Updated: March 05, 2021 05:16 AM GMT
Protesters wearing protective equipment take part in a demonstration against the military coup in Yangon on March 4. At least 54 people have been killed by police and military personnel since Feb. 1, according to the UN. (Photo: AFP)
The United States has weighed in on Myanmar’s military junta by imposing trade sanctions as a new measure following sanctions targeting the generals last month.
The move came a day after the military’s bloody crackdown on peaceful protesters who oppose the coup that toppled elected officials, including leader Aung San Suu Kyi, whose National League for Democracy party won the November 2020 election by a landslide.
At least 38 people were killed on March 3, bringing the death toll to at least 54 since the Feb. 1 coup, according to the United Nations.
The US Commerce Department has imposed export controls on the Ministry of Defense and Home Affairs along with two corporations closely associated with the military — Myanmar Economic Corporation and Myanmar Economic Holding Limited.
The two conglomerates are among those used by the military to control large swathes of Myanmar's economy through holding firms and their subsidiaries, with interests ranging from beer to telecoms, mining and real estate.
The US Commerce Department said it is reviewing potential additional measures as warranted by the military’s actions.
US State Department spokesman Ned Price called on the junta to exercise maximum restraint and warned that Washington would take further measures to hold it accountable for the detention of journalists and violence against protesters.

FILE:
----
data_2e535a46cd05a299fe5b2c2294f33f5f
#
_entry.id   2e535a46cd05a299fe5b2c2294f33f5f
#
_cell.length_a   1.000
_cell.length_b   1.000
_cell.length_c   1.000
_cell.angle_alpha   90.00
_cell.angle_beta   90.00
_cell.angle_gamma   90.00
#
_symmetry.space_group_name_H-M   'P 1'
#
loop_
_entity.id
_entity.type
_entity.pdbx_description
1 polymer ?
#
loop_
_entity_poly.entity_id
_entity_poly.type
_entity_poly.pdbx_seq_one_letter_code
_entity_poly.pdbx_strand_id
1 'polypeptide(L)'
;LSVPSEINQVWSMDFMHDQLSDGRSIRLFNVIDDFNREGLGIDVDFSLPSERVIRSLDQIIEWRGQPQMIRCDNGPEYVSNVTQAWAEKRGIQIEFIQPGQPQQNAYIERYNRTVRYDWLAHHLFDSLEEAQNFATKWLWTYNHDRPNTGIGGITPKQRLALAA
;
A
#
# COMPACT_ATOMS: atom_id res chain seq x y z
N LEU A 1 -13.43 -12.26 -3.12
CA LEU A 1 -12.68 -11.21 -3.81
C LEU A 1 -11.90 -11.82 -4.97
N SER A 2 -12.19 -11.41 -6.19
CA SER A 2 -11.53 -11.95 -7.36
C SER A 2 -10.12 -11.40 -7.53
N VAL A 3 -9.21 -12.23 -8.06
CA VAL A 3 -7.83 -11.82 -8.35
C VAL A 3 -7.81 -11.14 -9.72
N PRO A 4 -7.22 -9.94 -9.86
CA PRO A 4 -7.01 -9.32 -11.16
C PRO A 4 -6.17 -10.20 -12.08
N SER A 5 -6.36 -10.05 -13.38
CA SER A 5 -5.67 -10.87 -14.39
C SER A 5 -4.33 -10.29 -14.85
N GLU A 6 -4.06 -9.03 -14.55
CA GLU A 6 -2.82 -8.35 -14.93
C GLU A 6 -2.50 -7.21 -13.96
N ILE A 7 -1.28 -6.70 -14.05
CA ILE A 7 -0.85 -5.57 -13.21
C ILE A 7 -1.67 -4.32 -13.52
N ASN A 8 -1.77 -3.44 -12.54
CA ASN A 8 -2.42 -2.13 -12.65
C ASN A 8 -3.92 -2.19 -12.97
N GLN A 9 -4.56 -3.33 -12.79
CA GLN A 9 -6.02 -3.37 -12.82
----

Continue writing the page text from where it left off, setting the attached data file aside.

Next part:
The State Department called on China to play a constructive role to use its influence with the military to bring the coup to an end.
China, a close ally of Myanmar, blocked the UN Security Council from issuing a statement condemning the coup last month.
UN special envoy Christine Schraner Burgener said the military told her that they are used to sanctions and had survived them in the past.
“I also warned they will face isolation, to which they said, ‘We have to learn to walk with only a few friends’,” said Burgener, who held talks with deputy army chief Soe Win in late February.
UN rights chief Michelle Bachelet urged security forces to halt their vicious crackdown on peaceful protesters.
“Myanmar’s military must stop murdering and jailing protesters,” said Bachelet, adding “it is utterly abhorrent that security forces are firing live ammunition against peaceful protesters across the country.”
She was “also appalled at the documented attacks against emergency medical staff and ambulances attempting to provide care to those who have been injured.”
At least 54 people have been killed by police and military personnel since Feb. 1, according to the UN rights office.
“The actual death toll, however, could be much higher as these are the figures the office has been able to verify,” it said.
Bachelet has called for the immediate release of all those who remain arbitrarily detained.
“Many of the arbitrary arrests and detentions that have been carried out since Feb. 1 may constitute enforced disappearances,” she warned.
Pope Francis said on March 3 that the aspirations of the people of Myanmar should not be suffocated by violence and called for the release of political prisoners.
The pope’s appeal echoed Catholic bishops from Myanmar who have called on the military to release detained leaders and to pursue dialogue.
Over 1,700 people including government officials, National League for Democracy members, activists, writers, monks and journalists have been detained, according to the UN rights office.